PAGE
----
WIP First Draft Complete!

On 28th February I announced the start of a new novel and revealed I’d completed the first chapter at 1,725 words. It was on 26th March I updated progress with words reaching a total of 48,079. And on 4th April I let you know I’d completed 70,169 words but had run into a constructional problem involving the opinions and actions of a character I had issues with. It was a phase of the book I’d always known I’d have to face, but one I didn’t relish.

I finished the first draft of the novel at 103,223 words, yesterday. That’s an average of 1,876 words a day during the period.

But I’m a pantster. I write without plot, using only a basic scaffold built in my mind, never on paper, and allow my characters to determine the route to a destination I have in mind. This means I need to know my characters well, I must be able to trust them to act as created. Of course, as with all people, real or fictional, there are always surprises. These mean the story changes as I write it. But I never edit during the creative phase, it interferes with the flow. This also means the conclusion of the first draft is very far from completion of the novel.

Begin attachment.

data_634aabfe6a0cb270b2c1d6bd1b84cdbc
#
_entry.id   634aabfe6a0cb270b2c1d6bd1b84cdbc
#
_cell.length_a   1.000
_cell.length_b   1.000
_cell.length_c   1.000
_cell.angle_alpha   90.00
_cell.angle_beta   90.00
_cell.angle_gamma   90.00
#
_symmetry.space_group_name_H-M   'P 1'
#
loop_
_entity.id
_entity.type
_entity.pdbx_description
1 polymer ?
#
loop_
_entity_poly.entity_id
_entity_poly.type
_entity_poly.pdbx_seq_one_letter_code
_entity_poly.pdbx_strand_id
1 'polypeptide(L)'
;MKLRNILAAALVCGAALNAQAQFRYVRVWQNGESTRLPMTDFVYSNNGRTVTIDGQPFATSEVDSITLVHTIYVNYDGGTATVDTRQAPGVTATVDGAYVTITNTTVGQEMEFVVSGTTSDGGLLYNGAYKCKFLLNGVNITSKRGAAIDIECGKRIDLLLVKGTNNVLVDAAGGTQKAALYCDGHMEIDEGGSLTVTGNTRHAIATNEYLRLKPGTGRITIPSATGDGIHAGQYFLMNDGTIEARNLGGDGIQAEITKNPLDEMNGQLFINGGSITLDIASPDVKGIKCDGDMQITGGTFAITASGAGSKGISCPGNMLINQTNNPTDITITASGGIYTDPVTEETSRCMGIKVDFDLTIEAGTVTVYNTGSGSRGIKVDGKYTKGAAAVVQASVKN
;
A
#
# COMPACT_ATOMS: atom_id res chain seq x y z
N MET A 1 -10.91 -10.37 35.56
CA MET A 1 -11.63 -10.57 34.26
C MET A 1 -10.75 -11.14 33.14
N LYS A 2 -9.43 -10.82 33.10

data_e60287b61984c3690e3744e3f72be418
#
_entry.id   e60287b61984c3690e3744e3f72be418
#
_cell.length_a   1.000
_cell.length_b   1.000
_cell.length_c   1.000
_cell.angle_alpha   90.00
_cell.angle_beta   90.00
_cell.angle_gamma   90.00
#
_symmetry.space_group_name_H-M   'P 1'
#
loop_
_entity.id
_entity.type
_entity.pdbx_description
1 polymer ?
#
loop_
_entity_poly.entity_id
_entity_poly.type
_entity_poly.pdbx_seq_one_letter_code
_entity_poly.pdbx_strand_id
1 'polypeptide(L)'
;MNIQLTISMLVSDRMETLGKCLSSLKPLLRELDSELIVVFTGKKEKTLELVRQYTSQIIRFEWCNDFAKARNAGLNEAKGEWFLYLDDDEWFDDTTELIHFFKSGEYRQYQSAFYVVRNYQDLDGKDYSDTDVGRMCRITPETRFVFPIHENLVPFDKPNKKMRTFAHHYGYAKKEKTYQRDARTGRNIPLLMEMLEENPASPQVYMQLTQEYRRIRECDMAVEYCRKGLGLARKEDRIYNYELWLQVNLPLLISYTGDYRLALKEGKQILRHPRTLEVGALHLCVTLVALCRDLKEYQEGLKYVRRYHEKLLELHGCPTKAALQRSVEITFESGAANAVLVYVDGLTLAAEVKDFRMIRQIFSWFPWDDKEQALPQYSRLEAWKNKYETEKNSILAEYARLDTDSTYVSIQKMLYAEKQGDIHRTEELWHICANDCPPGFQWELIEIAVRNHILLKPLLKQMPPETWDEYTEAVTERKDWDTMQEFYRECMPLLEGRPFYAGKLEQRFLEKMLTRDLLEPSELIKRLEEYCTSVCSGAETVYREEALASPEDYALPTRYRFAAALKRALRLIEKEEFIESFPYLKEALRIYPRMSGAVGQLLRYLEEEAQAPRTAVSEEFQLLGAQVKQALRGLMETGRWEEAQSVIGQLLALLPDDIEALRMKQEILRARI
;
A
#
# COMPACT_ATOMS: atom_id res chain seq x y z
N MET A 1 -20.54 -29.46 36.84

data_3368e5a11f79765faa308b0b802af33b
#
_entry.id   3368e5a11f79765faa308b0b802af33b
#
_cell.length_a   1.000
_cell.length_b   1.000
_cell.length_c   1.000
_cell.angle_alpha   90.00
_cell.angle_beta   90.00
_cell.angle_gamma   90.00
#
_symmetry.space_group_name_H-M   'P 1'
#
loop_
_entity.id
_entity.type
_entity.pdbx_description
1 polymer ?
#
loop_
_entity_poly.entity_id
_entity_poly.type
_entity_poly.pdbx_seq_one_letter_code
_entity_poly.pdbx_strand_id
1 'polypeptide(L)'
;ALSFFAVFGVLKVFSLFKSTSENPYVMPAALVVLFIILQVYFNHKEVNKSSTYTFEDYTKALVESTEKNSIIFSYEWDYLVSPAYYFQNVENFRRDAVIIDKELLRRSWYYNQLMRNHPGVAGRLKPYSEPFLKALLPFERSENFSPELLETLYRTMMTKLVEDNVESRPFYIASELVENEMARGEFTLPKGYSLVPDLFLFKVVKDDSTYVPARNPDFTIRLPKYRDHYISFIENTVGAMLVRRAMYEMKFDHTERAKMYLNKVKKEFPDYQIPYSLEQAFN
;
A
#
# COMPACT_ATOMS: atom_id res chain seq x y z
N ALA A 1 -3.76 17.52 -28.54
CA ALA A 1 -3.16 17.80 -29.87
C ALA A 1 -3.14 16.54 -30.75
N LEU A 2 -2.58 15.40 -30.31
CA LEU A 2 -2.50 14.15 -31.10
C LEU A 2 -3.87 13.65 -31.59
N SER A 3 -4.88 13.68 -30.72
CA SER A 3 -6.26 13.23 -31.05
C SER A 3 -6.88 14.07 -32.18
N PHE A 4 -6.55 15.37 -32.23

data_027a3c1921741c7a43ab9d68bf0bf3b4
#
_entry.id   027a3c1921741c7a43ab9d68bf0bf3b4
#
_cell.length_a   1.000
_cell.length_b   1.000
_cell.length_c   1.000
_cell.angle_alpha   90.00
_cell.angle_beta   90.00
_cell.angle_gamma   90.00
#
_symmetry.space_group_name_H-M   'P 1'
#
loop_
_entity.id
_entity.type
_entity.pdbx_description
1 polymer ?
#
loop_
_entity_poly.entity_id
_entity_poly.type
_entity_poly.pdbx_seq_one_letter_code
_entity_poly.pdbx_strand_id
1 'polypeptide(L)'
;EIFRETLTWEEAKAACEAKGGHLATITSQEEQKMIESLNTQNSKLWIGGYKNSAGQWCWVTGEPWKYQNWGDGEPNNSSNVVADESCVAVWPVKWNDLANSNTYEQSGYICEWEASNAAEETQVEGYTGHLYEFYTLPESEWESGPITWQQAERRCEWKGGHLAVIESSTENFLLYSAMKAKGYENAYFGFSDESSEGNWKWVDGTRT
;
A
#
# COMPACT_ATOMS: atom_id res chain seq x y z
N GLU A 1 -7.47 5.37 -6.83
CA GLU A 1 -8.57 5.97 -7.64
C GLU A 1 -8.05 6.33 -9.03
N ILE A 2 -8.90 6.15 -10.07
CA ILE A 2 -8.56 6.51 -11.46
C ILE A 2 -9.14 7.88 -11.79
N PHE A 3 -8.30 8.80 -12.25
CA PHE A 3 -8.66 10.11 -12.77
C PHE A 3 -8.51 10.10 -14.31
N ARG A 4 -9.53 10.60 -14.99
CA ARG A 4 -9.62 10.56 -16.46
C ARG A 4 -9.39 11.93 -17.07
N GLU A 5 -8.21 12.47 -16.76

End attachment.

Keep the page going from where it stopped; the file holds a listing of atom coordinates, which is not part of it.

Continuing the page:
I now need to dissociate myself from the story, so I can re-read and edit it with relatively fresh eyes. And that requires a period of separation. In a couple of weeks, I celebrate my 75th birthday, and we intend to be away from home for that. It allows a natural break from the novel before I return to the story. But it not a complete break from writing, of course. In those few intervening weeks, I have some short articles I want to write for the online platform Medium, and I’ll probably enter a few short stories into contests and anthologies.

My publisher, Fantastic Books Publishing, is organising a promotional event called MABLE, an online extravaganza involving the new books he’ll be publishing this year, and I’ll be involved in that, as it also allows me an opportunity to promote some of my earlier work.

14 thoughts on “WIP First Draft Complete!

    1. Ah, yes, Linda. For a pantster, the creating is the fun part. The editing is, however, significantly more demanding. But I still enjoy it. The day I stop enjoying the process is the day I pack up my pen!


    1. Thanks, Mick. I can write fairly quickly, as I don’t plot, so have no specific concerns regarding where the story goes at the time of creation. I allow my characters to determine the route to a pre-conceived destination. Of course, in the editing stage that means a lot more work!

      Liked by 1 person

  1. Congratulations, Stuart. It’s always good to take a break from a book when it’s done. Since my critique group reviews mine chapter by chapter over a year or so, going back to the first chapter is always eye-opening.

    Liked by 1 person

    1. Thanks, Noelle. I lost that personal touch of a writing group when I moved away. It’s always a useful way to gauge the quality of your writing. I now rely on beta readers via post/online, but it’s not the same as the face-to-face encounters.

      Liked by 1 person

Comments are closed.